Coming up Roses

I’m in a bit of a funk about our city right now, but still mid-June is glorious nearly everywhere in New England, and Salem is no exception: it’s time to celebrate the roses, and the lushness all around us. Roses are spilling under and over fences all over town, whether they are wooden picket, wrought iron, or chain-link. We have passed through the period of the peony and the rhododendron (not a fan of either–too lush) into that of roses, lady’s mantle, and mountain laurel. I wish I could keep the roses going in my own garden, but they seldom put on such a flagrant display after June: they just spurt, and it doesn’t matter how much Neem oil I spray on them, their leaves always turn yellow. But they look good now! Here is this year’s crop, followed by some of my favorite roses around town. Rose bushes are difficult to photograph: the one just below my collage, which is on the fence of the Phillips House on Chestnut Street, is actually more lavender than pink.

Roses collage

Roses 24

Roses Fence 2

Roses Cambridge

Roses Ropes

There are several of the old Rosa Gallica, or “apothecary’s rose” shrubs in the colonial garden behind Salem Maritime’s Derby House, and I also saw some in the garden of the Munroe Tavern in Lexington as I was driving by last week. I would love one, but I’d kill it. I was scouting out the site of the new archival center that the Lexington Historical Society is building adjacent to the Tavern: now I’m jealous of both Lexington’s old roses and the imminent accessibility of its archives!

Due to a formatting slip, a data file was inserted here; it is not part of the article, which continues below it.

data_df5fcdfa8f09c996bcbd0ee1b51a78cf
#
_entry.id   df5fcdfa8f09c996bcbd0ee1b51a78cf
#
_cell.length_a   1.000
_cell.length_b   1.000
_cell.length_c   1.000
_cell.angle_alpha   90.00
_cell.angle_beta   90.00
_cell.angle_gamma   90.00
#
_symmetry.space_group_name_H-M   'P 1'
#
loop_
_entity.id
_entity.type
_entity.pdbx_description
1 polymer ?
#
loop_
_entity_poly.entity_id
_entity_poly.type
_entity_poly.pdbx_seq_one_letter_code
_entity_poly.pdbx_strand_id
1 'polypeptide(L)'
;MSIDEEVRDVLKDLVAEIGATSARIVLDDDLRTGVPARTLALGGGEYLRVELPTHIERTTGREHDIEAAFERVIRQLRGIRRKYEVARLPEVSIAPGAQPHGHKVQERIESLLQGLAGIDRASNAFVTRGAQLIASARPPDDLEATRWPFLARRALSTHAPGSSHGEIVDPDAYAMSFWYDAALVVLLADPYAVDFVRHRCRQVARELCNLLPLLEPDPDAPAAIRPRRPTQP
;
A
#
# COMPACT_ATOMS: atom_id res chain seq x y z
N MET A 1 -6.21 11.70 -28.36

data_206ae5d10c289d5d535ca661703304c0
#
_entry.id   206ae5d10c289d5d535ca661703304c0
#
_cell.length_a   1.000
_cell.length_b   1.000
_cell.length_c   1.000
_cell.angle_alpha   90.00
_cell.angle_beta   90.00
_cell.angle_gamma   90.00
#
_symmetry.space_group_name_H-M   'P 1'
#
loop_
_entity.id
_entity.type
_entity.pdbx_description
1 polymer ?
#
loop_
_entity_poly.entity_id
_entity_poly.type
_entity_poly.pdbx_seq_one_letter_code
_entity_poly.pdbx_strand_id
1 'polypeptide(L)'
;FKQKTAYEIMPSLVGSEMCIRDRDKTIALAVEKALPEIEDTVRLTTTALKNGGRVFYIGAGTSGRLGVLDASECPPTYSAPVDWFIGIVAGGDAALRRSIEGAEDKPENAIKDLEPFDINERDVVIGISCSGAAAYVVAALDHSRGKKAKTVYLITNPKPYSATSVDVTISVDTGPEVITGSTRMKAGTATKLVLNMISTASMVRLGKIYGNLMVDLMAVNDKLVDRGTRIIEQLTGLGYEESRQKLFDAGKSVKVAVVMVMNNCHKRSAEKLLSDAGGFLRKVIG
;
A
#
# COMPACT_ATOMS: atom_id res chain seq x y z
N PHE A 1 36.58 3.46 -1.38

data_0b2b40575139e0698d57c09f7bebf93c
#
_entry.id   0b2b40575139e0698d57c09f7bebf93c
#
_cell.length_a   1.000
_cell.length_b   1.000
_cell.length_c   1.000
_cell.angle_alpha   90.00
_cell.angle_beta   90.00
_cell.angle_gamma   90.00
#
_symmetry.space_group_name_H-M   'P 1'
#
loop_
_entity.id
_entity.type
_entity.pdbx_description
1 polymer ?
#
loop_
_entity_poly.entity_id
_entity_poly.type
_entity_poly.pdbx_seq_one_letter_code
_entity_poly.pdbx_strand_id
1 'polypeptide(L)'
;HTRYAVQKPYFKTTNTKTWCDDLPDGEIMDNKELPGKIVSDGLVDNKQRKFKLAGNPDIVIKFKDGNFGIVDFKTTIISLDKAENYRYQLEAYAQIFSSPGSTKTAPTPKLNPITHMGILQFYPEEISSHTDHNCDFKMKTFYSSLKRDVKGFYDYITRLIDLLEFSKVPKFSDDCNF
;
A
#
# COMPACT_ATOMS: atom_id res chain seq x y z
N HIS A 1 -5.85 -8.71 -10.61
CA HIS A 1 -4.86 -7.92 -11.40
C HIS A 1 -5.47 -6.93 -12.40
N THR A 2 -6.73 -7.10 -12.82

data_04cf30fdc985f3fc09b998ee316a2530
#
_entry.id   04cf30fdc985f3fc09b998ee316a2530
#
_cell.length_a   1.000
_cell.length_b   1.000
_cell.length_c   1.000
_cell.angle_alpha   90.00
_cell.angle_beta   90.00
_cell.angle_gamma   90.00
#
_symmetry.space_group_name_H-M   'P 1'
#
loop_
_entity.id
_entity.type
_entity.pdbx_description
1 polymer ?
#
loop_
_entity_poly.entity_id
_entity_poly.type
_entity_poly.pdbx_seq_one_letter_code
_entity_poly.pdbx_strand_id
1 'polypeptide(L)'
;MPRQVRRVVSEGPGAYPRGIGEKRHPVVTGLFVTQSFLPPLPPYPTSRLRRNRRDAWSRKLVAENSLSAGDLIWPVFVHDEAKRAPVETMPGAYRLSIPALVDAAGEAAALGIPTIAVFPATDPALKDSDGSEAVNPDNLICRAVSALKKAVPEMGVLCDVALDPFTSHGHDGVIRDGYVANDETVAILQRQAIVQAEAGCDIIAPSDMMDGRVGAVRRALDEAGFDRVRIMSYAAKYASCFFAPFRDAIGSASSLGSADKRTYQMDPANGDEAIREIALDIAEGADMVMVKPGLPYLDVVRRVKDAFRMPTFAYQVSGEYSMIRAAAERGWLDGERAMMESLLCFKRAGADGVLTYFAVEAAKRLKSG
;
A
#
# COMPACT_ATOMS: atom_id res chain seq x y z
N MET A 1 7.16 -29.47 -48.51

Roses Lex 2

Roses Lexington

Roses Monroe

Back in Salem and in my garden, the lady’s mantle is peaking, as is the rue (which lasts for most of the summer–a truly marvelous herb), and I found some beautiful variegated catmint for a new border: the cats walk right by it so I don’t think it’s a particularly potent variety. I also put in some masterwort (astrantia) plants along the border of the shade garden: their flowers look like little jeweled brooches and I hope they keep appearing all summer long.

Roses Ladys Mantle

Roses Rue

Roses Catmint

Roses Trinity

RosesSalem and Lexington flowering, June 2018.

5 responses to “Coming up Roses

  • az1407t

    I love the apricot colored rose at the top center of your collage. I never saw a rose that color before.

  • daseger

    Thanks! All my roses are from David Austin–I think this one is “Pat Austin”.

  • Pearl

    Why are you in funk right now about Salem?

    • daseger

      Well, this Phillips Library issue weighs very heavy on me. The Peabody Essex Museum has removed it to a vast “Collections Center” in Rowley, about 40 minutes to the north. The Library’s collections include the majority of Salem’s historical records so I’m now living in an archive-less city. Even more depressing, I think, is the fact that the city’s elected officials and “booster” organizations didn’t even put up a fight. Salem identifies as “Historic Salem” so this is very confusing and disappointing to me.

  • artandarchitecturemainly

    The massive appearance of flowers and fruits tell us that winter is over and the earth is joyous again. The joy is intensified by the rich colours and scents.

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